UNSPECIFIED - JANUARY 01: January 1946, Texas, Garland, Flying Auto (Photo by Keystone-France/Gamma-Keystone via Getty Images)
For many of us, the fact that we do not yet have a flying car is a source of ongoing disappointment. The future—or the idea of the future—has always included the ability to whizz through the air in a Jetsons-esque car with wings.
But the idea of a flying machine that one can drive dates back further to the nineteenth century—the concept was first patented in 1910. And engineers returned to again and again to the concept across the 20th century, as these pictures show.
Prototypes are still in development, even now—but it may be in vain. Like many hybrid products, the flying car is a compromise, lacking the strengths of either car or plane—not to mention the significant parking challenges. The Jetsons future may only ever be a fantasy.
Au Bon Marche company issued comical futuristic ad cards like this one of a flying car.
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A car with wings and a propeller protruding from the radiator grille drives through Times Square, N.Y. It was the invention of A.H. Russell of Nutley, N.J.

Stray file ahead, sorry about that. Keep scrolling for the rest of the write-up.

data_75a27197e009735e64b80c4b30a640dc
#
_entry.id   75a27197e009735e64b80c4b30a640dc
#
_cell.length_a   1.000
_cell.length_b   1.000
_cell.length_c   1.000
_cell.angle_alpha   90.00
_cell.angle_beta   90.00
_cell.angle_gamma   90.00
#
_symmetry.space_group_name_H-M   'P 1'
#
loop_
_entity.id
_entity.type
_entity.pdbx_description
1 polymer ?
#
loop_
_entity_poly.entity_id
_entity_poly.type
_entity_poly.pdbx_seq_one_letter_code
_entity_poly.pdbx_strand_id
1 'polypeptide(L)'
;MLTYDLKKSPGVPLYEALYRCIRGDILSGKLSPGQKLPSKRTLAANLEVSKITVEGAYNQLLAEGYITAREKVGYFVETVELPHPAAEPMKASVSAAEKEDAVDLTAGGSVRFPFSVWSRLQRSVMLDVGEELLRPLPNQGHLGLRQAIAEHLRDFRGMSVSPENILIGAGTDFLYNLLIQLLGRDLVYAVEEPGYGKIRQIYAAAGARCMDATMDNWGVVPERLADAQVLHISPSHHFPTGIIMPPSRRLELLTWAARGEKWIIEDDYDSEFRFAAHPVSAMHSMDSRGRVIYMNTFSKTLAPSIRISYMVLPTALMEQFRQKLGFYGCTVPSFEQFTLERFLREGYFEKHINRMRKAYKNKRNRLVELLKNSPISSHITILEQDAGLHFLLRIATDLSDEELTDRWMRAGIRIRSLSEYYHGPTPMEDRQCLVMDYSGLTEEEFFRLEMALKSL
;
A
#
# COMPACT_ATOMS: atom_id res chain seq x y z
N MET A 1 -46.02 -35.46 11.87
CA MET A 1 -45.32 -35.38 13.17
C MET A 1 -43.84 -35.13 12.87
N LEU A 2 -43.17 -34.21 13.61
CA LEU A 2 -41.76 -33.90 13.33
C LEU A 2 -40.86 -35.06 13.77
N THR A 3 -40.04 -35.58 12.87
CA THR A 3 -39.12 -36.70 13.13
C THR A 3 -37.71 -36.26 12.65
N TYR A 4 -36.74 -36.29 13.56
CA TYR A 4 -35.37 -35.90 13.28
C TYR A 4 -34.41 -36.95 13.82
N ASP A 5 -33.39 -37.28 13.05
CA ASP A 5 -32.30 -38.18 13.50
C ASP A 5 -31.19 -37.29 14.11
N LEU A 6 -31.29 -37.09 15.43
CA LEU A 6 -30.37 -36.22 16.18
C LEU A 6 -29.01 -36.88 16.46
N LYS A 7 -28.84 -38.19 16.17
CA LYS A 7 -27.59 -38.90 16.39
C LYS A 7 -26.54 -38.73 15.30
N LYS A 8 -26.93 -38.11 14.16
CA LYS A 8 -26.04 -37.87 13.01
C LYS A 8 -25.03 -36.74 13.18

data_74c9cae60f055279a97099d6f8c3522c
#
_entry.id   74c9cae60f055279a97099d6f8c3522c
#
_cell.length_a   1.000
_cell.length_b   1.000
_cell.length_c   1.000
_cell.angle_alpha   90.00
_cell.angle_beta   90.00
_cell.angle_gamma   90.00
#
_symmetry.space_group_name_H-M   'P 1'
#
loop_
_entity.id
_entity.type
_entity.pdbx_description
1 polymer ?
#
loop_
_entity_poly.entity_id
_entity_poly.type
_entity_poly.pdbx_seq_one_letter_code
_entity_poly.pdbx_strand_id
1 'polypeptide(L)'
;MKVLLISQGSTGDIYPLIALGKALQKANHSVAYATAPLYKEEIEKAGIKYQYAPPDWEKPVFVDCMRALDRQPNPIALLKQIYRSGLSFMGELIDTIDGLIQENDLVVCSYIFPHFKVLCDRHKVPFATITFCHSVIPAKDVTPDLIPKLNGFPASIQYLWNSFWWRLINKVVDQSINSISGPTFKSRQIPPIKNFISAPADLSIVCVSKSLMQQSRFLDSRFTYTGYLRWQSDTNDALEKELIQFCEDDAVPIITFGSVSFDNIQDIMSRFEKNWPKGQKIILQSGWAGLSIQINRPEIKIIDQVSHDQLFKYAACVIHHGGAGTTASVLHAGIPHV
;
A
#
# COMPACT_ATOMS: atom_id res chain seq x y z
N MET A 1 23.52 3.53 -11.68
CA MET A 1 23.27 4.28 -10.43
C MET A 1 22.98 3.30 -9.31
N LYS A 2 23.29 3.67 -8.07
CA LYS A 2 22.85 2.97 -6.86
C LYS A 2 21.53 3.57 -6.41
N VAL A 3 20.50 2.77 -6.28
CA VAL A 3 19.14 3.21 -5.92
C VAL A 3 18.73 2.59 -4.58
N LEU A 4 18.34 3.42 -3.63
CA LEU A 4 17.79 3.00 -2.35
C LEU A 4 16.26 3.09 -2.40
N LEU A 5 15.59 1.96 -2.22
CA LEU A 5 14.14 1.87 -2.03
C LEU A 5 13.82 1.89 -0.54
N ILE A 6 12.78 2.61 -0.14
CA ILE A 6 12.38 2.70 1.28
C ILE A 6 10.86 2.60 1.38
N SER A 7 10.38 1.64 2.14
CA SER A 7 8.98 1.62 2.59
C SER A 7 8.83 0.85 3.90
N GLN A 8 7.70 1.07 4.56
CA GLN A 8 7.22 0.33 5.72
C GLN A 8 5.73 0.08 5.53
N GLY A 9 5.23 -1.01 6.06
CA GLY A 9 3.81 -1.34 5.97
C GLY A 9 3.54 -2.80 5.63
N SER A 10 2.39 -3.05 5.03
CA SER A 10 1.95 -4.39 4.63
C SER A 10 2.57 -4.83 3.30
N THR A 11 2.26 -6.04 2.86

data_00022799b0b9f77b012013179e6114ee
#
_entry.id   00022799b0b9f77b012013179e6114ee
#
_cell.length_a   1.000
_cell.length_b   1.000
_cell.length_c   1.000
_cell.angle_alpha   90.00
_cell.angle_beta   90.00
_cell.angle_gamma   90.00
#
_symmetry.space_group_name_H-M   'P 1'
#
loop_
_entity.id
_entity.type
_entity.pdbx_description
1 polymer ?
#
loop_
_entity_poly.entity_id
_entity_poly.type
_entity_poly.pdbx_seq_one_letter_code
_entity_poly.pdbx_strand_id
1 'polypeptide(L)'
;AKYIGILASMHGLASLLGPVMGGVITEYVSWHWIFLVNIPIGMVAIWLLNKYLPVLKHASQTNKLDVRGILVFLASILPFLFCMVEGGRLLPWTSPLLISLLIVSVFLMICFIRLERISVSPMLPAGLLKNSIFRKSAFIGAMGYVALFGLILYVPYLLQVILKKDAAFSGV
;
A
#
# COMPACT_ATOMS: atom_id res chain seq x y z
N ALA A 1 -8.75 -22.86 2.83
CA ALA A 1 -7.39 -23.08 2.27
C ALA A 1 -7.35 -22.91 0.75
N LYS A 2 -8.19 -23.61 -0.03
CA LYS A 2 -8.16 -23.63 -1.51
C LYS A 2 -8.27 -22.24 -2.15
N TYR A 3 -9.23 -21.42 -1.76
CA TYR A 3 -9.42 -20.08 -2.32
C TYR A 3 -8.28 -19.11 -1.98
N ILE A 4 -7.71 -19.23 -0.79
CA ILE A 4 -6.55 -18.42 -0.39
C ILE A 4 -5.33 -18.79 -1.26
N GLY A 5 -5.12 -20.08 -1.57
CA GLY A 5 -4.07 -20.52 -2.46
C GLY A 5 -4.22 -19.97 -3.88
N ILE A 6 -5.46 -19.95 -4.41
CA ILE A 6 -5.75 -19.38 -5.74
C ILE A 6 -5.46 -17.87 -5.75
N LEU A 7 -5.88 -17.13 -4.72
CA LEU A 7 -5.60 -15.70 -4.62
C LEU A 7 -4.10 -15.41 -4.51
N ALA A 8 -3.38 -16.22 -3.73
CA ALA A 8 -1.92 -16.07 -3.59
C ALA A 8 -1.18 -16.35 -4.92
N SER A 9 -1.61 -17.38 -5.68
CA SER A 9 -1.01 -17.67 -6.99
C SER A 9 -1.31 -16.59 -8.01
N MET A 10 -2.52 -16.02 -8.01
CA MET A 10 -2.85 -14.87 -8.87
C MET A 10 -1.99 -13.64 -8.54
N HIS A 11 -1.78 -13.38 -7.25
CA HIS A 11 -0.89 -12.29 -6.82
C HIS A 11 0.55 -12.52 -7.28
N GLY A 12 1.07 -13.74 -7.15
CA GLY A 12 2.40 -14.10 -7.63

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A combined car, boat and airplane.
Mark my word: a combination airplane and motorcar is coming. You may smile, but it will come.
Henry Ford, 1940
A flying car.
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A Texan Flying Auto
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The ConvairAirCar had an engine capable of 130 horsepower.
The Airphibian which converted from car to plane. The car backed into the fuselage, and the propeller fastened to nose.
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The Convair Model 118 ConvAirCar.
A crashed ConvAirCar.
By 1953 motor-cars will be obsolete, because aeroplanes will run along the ground as well as fly over it.
Sir Philip Gibbs, ‘The Day After Tomorrow’, 1928
An unconventional American car adapted from the fuselage of a light aircraft.
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Moulton Taylor’s Aerocar. The aerodynamic elements had convenient stowaway wheels that formed their own trailer for road-going travel.
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The Jetsons, comprised of George, Jane, Judy, Elroy, and Astro, flying in a space car in a space age city.